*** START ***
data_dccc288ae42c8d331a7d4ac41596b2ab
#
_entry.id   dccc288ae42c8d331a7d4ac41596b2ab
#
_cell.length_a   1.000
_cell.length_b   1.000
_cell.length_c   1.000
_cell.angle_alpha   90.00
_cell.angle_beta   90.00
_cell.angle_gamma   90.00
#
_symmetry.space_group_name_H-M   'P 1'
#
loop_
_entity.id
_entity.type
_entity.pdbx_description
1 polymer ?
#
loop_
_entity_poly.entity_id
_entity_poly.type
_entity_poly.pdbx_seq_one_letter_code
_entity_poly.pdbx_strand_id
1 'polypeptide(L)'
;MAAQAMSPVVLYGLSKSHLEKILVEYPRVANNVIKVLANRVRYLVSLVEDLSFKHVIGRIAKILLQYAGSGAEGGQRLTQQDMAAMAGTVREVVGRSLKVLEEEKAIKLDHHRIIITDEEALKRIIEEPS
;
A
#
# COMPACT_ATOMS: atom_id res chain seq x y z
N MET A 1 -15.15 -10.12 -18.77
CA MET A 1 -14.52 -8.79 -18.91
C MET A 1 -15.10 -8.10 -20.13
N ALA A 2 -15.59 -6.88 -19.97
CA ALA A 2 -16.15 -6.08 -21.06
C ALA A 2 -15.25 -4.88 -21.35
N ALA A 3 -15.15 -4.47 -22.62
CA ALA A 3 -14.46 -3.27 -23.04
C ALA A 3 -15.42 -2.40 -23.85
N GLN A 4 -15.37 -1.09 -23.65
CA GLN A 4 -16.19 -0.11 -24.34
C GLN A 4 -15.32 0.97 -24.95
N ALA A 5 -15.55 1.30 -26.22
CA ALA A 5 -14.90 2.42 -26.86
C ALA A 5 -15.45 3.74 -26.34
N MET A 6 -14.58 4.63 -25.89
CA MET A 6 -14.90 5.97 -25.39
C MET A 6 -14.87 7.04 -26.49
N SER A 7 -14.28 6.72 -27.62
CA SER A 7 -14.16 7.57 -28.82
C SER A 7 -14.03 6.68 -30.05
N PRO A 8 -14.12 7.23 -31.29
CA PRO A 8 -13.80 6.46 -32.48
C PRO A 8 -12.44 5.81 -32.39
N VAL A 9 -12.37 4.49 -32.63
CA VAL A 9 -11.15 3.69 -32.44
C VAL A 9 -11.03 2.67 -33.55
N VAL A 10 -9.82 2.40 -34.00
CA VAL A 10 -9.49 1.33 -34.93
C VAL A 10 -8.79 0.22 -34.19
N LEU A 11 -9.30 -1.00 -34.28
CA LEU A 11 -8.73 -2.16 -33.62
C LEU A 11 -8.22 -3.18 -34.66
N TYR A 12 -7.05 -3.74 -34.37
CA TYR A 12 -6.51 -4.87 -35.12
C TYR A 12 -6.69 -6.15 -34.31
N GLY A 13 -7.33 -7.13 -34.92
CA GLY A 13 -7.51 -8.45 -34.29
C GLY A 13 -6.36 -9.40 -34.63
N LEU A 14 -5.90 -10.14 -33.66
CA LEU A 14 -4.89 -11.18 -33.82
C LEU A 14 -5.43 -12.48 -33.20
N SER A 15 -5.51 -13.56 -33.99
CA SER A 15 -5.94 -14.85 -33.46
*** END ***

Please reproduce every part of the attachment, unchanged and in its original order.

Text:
data_dccc288ae42c8d331a7d4ac41596b2ab
#
_entry.id   dccc288ae42c8d331a7d4ac41596b2ab
#
_cell.length_a   1.000
_cell.length_b   1.000
_cell.length_c   1.000
_cell.angle_alpha   90.00
_cell.angle_beta   90.00
_cell.angle_gamma   90.00
#
_symmetry.space_group_name_H-M   'P 1'
#
loop_
_entity.id
_entity.type
_entity.pdbx_description
1 polymer ?
#
loop_
_entity_poly.entity_id
_entity_poly.type
_entity_poly.pdbx_seq_one_letter_code
_entity_poly.pdbx_strand_id
1 'polypeptide(L)'
;MAAQAMSPVVLYGLSKSHLEKILVEYPRVANNVIKVLANRVRYLVSLVEDLSFKHVIGRIAKILLQYAGSGAEGGQRLTQQDMAAMAGTVREVVGRSLKVLEEEKAIKLDHHRIIITDEEALKRIIEEPS
;
A
#
# COMPACT_ATOMS: atom_id res chain seq x y z
N MET A 1 -15.15 -10.12 -18.77
CA MET A 1 -14.52 -8.79 -18.91
C MET A 1 -15.10 -8.10 -20.13
N ALA A 2 -15.59 -6.88 -19.97
CA ALA A 2 -16.15 -6.08 -21.06
C ALA A 2 -15.25 -4.88 -21.35
N ALA A 3 -15.15 -4.47 -22.62
CA ALA A 3 -14.46 -3.27 -23.04
C ALA A 3 -15.42 -2.40 -23.85
N GLN A 4 -15.37 -1.09 -23.65
CA GLN A 4 -16.19 -0.11 -24.34
C GLN A 4 -15.32 0.97 -24.95
N ALA A 5 -15.55 1.30 -26.22
CA ALA A 5 -14.90 2.42 -26.86
C ALA A 5 -15.45 3.74 -26.34
N MET A 6 -14.58 4.63 -25.89
CA MET A 6 -14.90 5.97 -25.39
C MET A 6 -14.87 7.04 -26.49
N SER A 7 -14.28 6.72 -27.62
CA SER A 7 -14.16 7.57 -28.82
C SER A 7 -14.03 6.68 -30.05
N PRO A 8 -14.12 7.23 -31.29
CA PRO A 8 -13.80 6.46 -32.48
C PRO A 8 -12.44 5.81 -32.39
N VAL A 9 -12.37 4.49 -32.63
CA VAL A 9 -11.15 3.69 -32.44
C VAL A 9 -11.03 2.67 -33.55
N VAL A 10 -9.82 2.40 -34.00
CA VAL A 10 -9.49 1.33 -34.93
C VAL A 10 -8.79 0.22 -34.19
N LEU A 11 -9.30 -1.00 -34.28
CA LEU A 11 -8.73 -2.16 -33.62
C LEU A 11 -8.22 -3.18 -34.66
N TYR A 12 -7.05 -3.74 -34.37
CA TYR A 12 -6.51 -4.87 -35.12
C TYR A 12 -6.69 -6.15 -34.31
N GLY A 13 -7.33 -7.13 -34.92
CA GLY A 13 -7.51 -8.45 -34.29
C GLY A 13 -6.36 -9.40 -34.63
N LEU A 14 -5.90 -10.14 -33.66
CA LEU A 14 -4.89 -11.18 -33.82
C LEU A 14 -5.43 -12.48 -33.20
N SER A 15 -5.51 -13.56 -33.99
CA SER A 15 -5.94 -14.85 -33.46